Arts & Culture

Sustainability not just a society

To join Halifax Society comes with making sustainable choices and changes

Sustainability not just a societyphoto by : Chris Stoodley
The Dalhousie Urban Garden Society's garden patches are behind the Computer Science Building.
written by Chiara Ferrero-Wong
October 1, 2018 1:36 pm

Sustainability is one of those words you’ve probably been hearing a lot lately. That’s because, with issues like climate change, people are coming together to figure out what can be done to achieve sustainability.  

Changes can occur on the individual, local, regional or even international levels. They’re happening in Halifax.  

Campus causes for climate change and sustainability  

Environmental Programs (EPSS) 

A society run and comprised of mostly environmental science students; this society is a great place to meet people in environmental science who share common interests and views about the environment and sustainability. The members host networking events such as their annual wine and cheese, as well as promote sustainability by giving out free coffee to travel-mug-users at their weekly Wake Up Wednesdays. 

Your Environmental Sustainability Society (YESS)  

YESS is run mostly by sustainability students. It’s a great society to join if you’re a sustainability student and are looking to share your great ideas, or if you just want to talk sustainability. Members host events like clothing swaps, farmer’s market trips, various waste workshops and networking opportunities.  

Dalhousie Student Union Sustainability Office (DSUSO)

The Dalhousie Student Union runs the sustainability office. It’s unique in that it isn’t made up of one faculty or program because they like to have as diverse a group as possible. This society was created to address sustainability and environmental issues in the DSU and in and around campus. The society hosts all sorts of interesting events such as beekeeping and how to make a herbal salve.  

Dalhousie Urban Garden Society (DUGS)  

The Urban Garden Society is exactly what it advertises: a society solely dedicated to gardening in the city. It’s garden patches are located outside the Computer Science Building, and there are garden parties every Sunday at 11 a.m. Anybody is welcome to help tend the garden and share the bounty. These garden parties will run until about mid-October.  

If your interest lies in food sourcing, local produce and how to make your garden flourish, this is the society for you.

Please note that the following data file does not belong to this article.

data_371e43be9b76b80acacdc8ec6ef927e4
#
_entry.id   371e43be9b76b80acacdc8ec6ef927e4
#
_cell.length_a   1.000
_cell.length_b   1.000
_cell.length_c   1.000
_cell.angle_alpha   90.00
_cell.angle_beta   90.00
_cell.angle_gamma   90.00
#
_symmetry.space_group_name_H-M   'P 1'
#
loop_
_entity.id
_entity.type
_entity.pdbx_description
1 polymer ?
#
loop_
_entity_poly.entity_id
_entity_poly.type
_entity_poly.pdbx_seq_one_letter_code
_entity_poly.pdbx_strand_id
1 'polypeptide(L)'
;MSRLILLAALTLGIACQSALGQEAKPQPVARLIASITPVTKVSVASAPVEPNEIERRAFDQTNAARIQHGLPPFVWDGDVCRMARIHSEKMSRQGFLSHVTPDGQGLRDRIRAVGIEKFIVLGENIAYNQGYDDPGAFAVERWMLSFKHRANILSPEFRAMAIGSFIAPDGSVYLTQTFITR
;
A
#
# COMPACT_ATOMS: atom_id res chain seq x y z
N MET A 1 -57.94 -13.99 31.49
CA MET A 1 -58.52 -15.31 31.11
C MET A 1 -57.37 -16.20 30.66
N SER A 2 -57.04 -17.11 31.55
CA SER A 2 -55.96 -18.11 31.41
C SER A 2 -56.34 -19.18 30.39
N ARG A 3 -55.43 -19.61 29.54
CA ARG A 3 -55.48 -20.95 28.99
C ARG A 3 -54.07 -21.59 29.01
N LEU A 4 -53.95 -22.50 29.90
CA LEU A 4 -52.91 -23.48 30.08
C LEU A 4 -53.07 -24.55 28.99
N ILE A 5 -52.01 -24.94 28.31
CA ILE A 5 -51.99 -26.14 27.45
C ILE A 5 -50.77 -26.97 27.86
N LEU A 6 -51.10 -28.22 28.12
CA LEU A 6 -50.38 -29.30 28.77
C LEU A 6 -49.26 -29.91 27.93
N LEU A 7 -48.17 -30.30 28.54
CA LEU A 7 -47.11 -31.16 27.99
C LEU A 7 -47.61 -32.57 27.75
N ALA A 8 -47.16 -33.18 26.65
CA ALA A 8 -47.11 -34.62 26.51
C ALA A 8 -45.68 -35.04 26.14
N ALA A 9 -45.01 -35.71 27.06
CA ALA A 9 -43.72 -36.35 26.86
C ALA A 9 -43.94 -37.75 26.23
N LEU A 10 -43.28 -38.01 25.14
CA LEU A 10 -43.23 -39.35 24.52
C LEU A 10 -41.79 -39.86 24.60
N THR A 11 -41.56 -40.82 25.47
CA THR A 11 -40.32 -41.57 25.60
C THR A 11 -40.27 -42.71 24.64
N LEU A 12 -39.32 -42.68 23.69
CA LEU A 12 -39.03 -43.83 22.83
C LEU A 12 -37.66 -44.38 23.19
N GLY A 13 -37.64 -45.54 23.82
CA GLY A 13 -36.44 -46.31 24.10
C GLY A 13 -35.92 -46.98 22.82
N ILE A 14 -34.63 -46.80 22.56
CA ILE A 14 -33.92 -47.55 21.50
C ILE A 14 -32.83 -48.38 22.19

Divest Dal 

One of the more talked about environment societies: Divest Dal. It’s lobbying for Dalhousie University to divest from stocks they have that support the fossil fuel industry. Members do this with activism like camping out for a week in Studley quad. Or in January 2017 when they ambushed Justin Trudeau in Java Blend during a selfie: calling him out on whether or not he’d be implementing United Nations Declaration on the Rights of Indigenous Peoples.  

Last year, Divest succeeded in getting the president of Dal to reconsider the schools’ relationship with big oil – a huge feat. If your heart yearns for a world–and campus–independent of fossil fuels, this is where you belong. 

The Loaded Ladle 

 The Loaded Ladle provides free, healthy, vegan, gluten free, nut free, and locally sourced hot meals four times a week located in the Student Union Building. It’s a great place for learning about what grows locally, as well as supporting local farmers and feeding the student population with something other than instant noodles and peanut butter.   

 

Halifax helps fight global warming 

The Ecology Action Centre  

The Ecology Action Centre is a charity that originated on Dal campus. They run programs in support of saving shorelines, creating positive food environments, marine protection and responsible forestry and work to educate corporations and individuals to work and live sustainably. If you’re interested they’re always looking for new volunteers.  

The Tare Shop  

If you’re looking to reduce your waste in any way, this new zero-waste shop opening will be able to provide you with the tips and tricks that go along with a waste-free or reduced-waste lifestyle.   

“Tare will provide customers a place to buy items in bulk that typically can’t be purchased without plastic packaging,” wrote Gabbie Douglas for the Gazette in April of this year. “Reusable containers to purchase food will be required; you can either bring containers from home or purchase them at the store.”   

The Nova Scotia Environmental Network (NSEN)  

The NSEN is a network for connecting about 60 organizations and groups that focus on the environment and sustainability. They primarily focus on creating meetings, caucuses and working groups to allow for discussion and sharing of ideas of how to better achieve environmental and sustainability goals. 

Outside of these groups and meetings, they arrange for workshops and gatherings around Nova Scotia. Their website, advertise open positions on their page.

Leave a Reply

Your email address will not be published. Required fields are marked *

MENU